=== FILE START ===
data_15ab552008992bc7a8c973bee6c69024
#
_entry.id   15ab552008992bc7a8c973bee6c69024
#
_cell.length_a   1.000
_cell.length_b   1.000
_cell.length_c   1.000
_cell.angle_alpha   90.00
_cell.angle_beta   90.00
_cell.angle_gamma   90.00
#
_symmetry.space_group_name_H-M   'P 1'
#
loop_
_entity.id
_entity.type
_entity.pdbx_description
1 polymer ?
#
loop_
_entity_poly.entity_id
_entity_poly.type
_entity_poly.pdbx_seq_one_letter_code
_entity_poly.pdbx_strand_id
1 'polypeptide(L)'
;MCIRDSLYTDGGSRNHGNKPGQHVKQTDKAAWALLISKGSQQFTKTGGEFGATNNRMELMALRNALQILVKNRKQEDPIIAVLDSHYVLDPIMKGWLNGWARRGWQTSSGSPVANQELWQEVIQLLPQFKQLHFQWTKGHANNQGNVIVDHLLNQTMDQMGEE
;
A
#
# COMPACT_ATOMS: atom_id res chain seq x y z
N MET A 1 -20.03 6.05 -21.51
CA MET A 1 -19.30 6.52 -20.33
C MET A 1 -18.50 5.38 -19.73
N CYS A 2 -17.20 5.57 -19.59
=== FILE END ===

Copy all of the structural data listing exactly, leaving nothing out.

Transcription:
data_15ab552008992bc7a8c973bee6c69024
#
_entry.id   15ab552008992bc7a8c973bee6c69024
#
_cell.length_a   1.000
_cell.length_b   1.000
_cell.length_c   1.000
_cell.angle_alpha   90.00
_cell.angle_beta   90.00
_cell.angle_gamma   90.00
#
_symmetry.space_group_name_H-M   'P 1'
#
loop_
_entity.id
_entity.type
_entity.pdbx_description
1 polymer ?
#
loop_
_entity_poly.entity_id
_entity_poly.type
_entity_poly.pdbx_seq_one_letter_code
_entity_poly.pdbx_strand_id
1 'polypeptide(L)'
;MCIRDSLYTDGGSRNHGNKPGQHVKQTDKAAWALLISKGSQQFTKTGGEFGATNNRMELMALRNALQILVKNRKQEDPIIAVLDSHYVLDPIMKGWLNGWARRGWQTSSGSPVANQELWQEVIQLLPQFKQLHFQWTKGHANNQGNVIVDHLLNQTMDQMGEE
;
A
#
# COMPACT_ATOMS: atom_id res chain seq x y z
N MET A 1 -20.03 6.05 -21.51
CA MET A 1 -19.30 6.52 -20.33
C MET A 1 -18.50 5.38 -19.73
N CYS A 2 -17.20 5.57 -19.59